7 types of Figma components, named and explained

For over a decade product designers have had the luxury of working with visual design tools that allow us to easily create components. This feature has sped up our workflows and drastically reduced inconsistencies and errors in our mockups and prototypes.

Naturally this was a huge win for creating and managing common bits of interface. Components save us days worth of work, alleviate tons of stress, and protect our work from inconsistency. But having a better way to manage things like buttons, form elements, cards, and nav-bars is just one piece of the puzzle. What about managing more foundational visual elements, like spacing, color, typography? Figma has a "styles" feature for color and text, but still dozens of folks have posted in the Figma Community Forum asking for a true token feature. And it doesn't stop there with those bedrock particles. For years people have been asking to be able to edit component instances, especially for anything list-like (such as tables and dropdowns). They're tired of the antiquated, and downright dangerous, hidden layer workaround. And if it's not that, they're running into conflicts between Figma's auto layout and prototyping functionality, where, despite building a well-constructed component in their library, they can't produce basic experiences like opening a dropdown menu in a modal because of z-index limitations.

These are all painfully frustrating dilemmas, and they're blocking talented designers from delivering their best work. Folks typically turn to plugins to work around these things, but they often produce results that feel inefficient, messy, or so unstable that they're downright risky. Figma is, as of today, the industry standard tool for product designers... so how is it they've gotten away with these gaps in their premier product's native feature set?

Well, what if I told you the gaps were never there to begin with? That Figma has already had the ability to support token-like management of things like spacing. That we've been able to edit instances this entire time?

The answer is components! The solution has been right under our noses, at our fingertips, well within our grasp since the moment any of us signed up for an account. Figma's implementation of components has been so thoughtful that all it takes is a bit of creative thinking to give components more jobs and responsibilities that will liberate our workflows. I'm talking gains to the same degree as when we all switched from Photoshop to modern design tools. Making this mental shift has the potential make you fall in love with design again by freeing you up to produce at the speed of thought.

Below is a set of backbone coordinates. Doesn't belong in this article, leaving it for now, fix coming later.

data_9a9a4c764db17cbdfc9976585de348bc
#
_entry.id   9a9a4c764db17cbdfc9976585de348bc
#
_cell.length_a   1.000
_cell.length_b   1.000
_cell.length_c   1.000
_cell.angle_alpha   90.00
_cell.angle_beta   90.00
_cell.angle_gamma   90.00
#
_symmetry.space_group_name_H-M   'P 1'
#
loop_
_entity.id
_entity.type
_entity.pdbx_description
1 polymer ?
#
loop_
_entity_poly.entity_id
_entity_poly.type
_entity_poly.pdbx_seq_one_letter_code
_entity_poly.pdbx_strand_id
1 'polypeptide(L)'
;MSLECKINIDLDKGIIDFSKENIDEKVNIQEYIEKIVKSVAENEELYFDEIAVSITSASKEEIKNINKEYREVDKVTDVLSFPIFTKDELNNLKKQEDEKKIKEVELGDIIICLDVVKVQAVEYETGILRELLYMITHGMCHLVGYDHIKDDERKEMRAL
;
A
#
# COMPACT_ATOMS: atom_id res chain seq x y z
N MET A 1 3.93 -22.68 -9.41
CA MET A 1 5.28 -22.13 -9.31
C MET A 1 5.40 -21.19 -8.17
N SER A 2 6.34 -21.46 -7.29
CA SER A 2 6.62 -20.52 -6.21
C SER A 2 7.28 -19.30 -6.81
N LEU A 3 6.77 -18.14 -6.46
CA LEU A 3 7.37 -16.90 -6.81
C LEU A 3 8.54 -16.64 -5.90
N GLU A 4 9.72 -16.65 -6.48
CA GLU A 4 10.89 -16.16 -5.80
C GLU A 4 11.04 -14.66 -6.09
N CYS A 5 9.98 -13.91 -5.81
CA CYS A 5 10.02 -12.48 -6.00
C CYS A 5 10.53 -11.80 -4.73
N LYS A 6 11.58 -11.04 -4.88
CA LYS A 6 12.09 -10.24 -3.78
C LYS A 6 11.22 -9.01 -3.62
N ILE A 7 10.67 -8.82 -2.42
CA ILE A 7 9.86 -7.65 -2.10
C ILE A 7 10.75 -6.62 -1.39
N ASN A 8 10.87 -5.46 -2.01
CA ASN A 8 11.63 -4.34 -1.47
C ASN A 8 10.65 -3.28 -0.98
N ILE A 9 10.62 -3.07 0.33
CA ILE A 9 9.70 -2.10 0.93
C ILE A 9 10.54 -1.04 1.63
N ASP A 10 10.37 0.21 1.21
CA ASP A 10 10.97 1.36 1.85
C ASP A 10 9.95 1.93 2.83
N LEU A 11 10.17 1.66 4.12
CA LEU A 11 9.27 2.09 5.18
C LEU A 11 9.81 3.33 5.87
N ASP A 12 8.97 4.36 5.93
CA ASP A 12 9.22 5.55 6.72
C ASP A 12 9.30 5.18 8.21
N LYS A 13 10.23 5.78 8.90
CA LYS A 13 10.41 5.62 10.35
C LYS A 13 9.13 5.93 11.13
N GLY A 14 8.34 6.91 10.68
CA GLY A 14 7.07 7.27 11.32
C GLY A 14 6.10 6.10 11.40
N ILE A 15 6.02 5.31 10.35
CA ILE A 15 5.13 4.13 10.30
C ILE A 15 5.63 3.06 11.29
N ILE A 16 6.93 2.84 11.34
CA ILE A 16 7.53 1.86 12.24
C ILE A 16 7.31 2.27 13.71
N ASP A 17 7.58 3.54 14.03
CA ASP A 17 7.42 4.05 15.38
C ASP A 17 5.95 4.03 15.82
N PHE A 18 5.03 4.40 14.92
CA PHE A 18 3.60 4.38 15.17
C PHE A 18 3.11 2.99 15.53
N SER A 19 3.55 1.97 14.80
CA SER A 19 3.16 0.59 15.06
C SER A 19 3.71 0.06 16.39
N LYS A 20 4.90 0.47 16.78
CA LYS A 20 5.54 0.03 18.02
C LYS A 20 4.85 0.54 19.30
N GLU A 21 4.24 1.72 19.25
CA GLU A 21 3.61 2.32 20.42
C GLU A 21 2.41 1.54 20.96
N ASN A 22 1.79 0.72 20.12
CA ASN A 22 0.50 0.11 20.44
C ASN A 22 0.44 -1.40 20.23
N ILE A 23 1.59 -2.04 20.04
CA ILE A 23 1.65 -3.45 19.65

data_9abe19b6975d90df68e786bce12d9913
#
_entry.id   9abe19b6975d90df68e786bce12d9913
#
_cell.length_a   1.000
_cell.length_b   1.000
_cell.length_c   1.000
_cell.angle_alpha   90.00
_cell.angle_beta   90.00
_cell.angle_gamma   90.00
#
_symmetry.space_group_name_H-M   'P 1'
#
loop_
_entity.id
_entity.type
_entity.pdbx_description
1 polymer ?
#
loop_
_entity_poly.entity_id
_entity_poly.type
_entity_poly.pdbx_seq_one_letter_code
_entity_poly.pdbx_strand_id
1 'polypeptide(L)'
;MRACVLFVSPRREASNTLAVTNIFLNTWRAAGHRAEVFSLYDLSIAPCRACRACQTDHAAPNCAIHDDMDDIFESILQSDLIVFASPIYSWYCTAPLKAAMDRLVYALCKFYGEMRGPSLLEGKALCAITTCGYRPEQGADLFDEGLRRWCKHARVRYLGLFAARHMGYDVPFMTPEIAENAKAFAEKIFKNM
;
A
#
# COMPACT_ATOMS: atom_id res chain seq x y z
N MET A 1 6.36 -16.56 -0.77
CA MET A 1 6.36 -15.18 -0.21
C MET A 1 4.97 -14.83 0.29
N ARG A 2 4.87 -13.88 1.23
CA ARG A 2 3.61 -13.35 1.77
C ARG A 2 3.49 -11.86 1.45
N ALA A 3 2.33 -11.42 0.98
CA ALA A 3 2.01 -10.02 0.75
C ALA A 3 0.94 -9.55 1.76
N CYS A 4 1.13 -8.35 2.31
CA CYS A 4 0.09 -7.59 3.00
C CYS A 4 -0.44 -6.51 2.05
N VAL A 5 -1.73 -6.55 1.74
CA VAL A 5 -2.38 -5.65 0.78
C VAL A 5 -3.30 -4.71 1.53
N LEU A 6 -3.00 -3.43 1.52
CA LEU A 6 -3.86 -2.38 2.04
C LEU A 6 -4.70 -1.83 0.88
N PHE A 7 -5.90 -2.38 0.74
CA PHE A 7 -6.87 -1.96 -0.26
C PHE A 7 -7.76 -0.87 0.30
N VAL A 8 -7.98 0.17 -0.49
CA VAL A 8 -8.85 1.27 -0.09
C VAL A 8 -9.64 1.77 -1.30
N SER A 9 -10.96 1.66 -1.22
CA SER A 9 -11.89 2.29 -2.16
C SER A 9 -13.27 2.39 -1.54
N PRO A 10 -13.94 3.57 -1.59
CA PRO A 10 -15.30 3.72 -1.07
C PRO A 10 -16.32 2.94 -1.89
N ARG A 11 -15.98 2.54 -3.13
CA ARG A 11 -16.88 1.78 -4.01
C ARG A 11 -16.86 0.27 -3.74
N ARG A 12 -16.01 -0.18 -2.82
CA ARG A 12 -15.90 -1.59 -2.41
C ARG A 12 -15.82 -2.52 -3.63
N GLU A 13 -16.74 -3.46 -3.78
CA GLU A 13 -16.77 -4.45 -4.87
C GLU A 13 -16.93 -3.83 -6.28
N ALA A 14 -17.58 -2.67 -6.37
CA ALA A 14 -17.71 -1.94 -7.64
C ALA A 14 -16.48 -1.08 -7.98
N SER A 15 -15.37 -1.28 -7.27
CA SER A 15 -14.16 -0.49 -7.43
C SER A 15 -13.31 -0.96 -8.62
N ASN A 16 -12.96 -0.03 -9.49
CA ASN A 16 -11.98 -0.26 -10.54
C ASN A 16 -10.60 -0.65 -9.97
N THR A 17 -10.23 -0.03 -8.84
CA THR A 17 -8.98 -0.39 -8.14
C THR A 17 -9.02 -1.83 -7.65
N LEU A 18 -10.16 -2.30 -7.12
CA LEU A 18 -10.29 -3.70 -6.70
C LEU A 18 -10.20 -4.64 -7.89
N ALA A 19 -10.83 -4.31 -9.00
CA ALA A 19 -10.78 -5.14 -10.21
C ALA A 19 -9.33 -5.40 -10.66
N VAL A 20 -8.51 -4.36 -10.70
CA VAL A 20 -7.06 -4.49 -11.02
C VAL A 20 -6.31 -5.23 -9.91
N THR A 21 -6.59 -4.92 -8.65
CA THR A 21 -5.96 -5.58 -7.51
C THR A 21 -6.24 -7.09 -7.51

You want editable instances? You need to learn how to use ✂︎ Placeholder components.

You need to iterate on a component and try it out in-context, but dread wasting time making dozens of repetitive updates as your ideas morph and change? ⍚ Base components will save you hours of work.

You're tired of making the same text overrides time and time again? Learn to use ⍂ Starter kit components and they'll do the work for you.

Those are just 3 examples of 7 unique types of components:

◈ Interface representative

◈ Interface representatives are probably what come to mind when you hear the word "component." They're the "LEGO blocks" designers use to piece together mockups and prototypes, and they get named after bits of interface they represent: buttons, modals, nav bars, footers, form elements, etc. Their job is to take the visual design language of a product's brand and apply it to functional parts of a product, be it a website, mobile app, or software.

If you build using atomic design principles, which I recommend and encourage, you have smaller ◈ interfaces reps nested inside your bigger more complicated ◈ interface reps. Your "atoms" come together to form "molecules", those "molecules" compose "organisms", and eventually sets of "organisms" build up into "page templates."

◈ Interface reps are fine on their own, but when used in concert with the other types of components they help designers work even faster and smarter than ever before! In fact, the other types all exist to supprt ◈ interface reps. They are the center, the core, of the Figma component universe.

As a follow up to this post, I wrote a lengthy guide that goes deep on ◈ interface reps; I cover their definition, best practices and pitfalls to keep in mind when building, and detailed examples of how you can use ◈ interface reps alongside the 6 other types of components.